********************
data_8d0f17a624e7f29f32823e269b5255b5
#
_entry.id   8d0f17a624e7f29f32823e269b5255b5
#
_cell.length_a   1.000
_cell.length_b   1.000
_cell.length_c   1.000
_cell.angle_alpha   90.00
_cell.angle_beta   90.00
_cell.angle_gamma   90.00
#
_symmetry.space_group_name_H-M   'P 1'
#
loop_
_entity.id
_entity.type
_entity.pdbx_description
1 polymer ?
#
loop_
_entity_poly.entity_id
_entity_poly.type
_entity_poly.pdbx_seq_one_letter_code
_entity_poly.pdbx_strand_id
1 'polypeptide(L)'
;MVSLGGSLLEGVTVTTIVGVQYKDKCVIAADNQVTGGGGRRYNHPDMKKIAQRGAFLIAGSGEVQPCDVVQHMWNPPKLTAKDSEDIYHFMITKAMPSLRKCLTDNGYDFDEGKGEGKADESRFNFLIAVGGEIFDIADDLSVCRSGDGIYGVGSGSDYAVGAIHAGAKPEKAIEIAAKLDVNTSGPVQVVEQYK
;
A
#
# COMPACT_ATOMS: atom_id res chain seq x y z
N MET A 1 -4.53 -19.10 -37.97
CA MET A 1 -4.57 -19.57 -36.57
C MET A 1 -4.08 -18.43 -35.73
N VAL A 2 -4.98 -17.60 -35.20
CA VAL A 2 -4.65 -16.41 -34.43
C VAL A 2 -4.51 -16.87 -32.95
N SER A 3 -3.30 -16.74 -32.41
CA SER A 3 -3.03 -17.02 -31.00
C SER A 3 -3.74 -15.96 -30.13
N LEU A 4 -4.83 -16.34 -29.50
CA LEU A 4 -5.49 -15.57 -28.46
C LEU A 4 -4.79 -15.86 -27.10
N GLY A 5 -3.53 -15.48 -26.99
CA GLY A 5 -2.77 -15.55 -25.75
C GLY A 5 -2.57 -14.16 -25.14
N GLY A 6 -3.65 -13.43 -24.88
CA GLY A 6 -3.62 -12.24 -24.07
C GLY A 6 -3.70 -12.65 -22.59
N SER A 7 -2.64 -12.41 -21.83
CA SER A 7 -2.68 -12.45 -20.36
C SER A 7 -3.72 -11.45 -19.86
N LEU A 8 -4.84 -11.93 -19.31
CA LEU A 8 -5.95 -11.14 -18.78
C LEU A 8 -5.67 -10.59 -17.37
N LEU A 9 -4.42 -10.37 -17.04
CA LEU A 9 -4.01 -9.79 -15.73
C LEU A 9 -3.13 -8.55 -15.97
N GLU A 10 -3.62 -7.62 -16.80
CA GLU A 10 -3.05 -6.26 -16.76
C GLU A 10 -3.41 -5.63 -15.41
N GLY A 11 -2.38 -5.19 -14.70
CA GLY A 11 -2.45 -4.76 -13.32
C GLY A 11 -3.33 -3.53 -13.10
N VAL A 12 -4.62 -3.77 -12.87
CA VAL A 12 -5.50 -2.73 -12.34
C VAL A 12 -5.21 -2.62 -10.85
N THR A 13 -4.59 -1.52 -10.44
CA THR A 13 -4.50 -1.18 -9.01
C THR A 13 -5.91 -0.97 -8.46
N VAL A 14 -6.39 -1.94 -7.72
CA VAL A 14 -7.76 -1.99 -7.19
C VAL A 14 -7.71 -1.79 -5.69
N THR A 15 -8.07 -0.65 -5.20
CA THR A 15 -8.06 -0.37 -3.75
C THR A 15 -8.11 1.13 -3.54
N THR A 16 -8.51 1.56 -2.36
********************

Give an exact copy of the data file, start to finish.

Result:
data_8d0f17a624e7f29f32823e269b5255b5
#
_entry.id   8d0f17a624e7f29f32823e269b5255b5
#
_cell.length_a   1.000
_cell.length_b   1.000
_cell.length_c   1.000
_cell.angle_alpha   90.00
_cell.angle_beta   90.00
_cell.angle_gamma   90.00
#
_symmetry.space_group_name_H-M   'P 1'
#
loop_
_entity.id
_entity.type
_entity.pdbx_description
1 polymer ?
#
loop_
_entity_poly.entity_id
_entity_poly.type
_entity_poly.pdbx_seq_one_letter_code
_entity_poly.pdbx_strand_id
1 'polypeptide(L)'
;MVSLGGSLLEGVTVTTIVGVQYKDKCVIAADNQVTGGGGRRYNHPDMKKIAQRGAFLIAGSGEVQPCDVVQHMWNPPKLTAKDSEDIYHFMITKAMPSLRKCLTDNGYDFDEGKGEGKADESRFNFLIAVGGEIFDIADDLSVCRSGDGIYGVGSGSDYAVGAIHAGAKPEKAIEIAAKLDVNTSGPVQVVEQYK
;
A
#
# COMPACT_ATOMS: atom_id res chain seq x y z
N MET A 1 -4.53 -19.10 -37.97
CA MET A 1 -4.57 -19.57 -36.57
C MET A 1 -4.08 -18.43 -35.73
N VAL A 2 -4.98 -17.60 -35.20
CA VAL A 2 -4.65 -16.41 -34.43
C VAL A 2 -4.51 -16.87 -32.95
N SER A 3 -3.30 -16.74 -32.41
CA SER A 3 -3.03 -17.02 -31.00
C SER A 3 -3.74 -15.96 -30.13
N LEU A 4 -4.83 -16.34 -29.50
CA LEU A 4 -5.49 -15.57 -28.46
C LEU A 4 -4.79 -15.86 -27.10
N GLY A 5 -3.53 -15.48 -26.99
CA GLY A 5 -2.77 -15.55 -25.75
C GLY A 5 -2.57 -14.16 -25.14
N GLY A 6 -3.65 -13.43 -24.88
CA GLY A 6 -3.62 -12.24 -24.07
C GLY A 6 -3.70 -12.65 -22.59
N SER A 7 -2.64 -12.41 -21.83
CA SER A 7 -2.68 -12.45 -20.36
C SER A 7 -3.72 -11.45 -19.86
N LEU A 8 -4.84 -11.93 -19.31
CA LEU A 8 -5.95 -11.14 -18.78
C LEU A 8 -5.67 -10.59 -17.37
N LEU A 9 -4.42 -10.37 -17.04
CA LEU A 9 -4.01 -9.79 -15.73
C LEU A 9 -3.13 -8.55 -15.97
N GLU A 10 -3.62 -7.62 -16.80
CA GLU A 10 -3.05 -6.26 -16.76
C GLU A 10 -3.41 -5.63 -15.41
N GLY A 11 -2.38 -5.19 -14.70
CA GLY A 11 -2.45 -4.76 -13.32
C GLY A 11 -3.33 -3.53 -13.10
N VAL A 12 -4.62 -3.77 -12.87
CA VAL A 12 -5.50 -2.73 -12.34
C VAL A 12 -5.21 -2.62 -10.85
N THR A 13 -4.59 -1.52 -10.44
CA THR A 13 -4.50 -1.18 -9.01
C THR A 13 -5.91 -0.97 -8.46
N VAL A 14 -6.39 -1.94 -7.72
CA VAL A 14 -7.76 -1.99 -7.19
C VAL A 14 -7.71 -1.79 -5.69
N THR A 15 -8.07 -0.65 -5.20
CA THR A 15 -8.06 -0.37 -3.75
C THR A 15 -8.11 1.13 -3.54
N THR A 16 -8.51 1.56 -2.36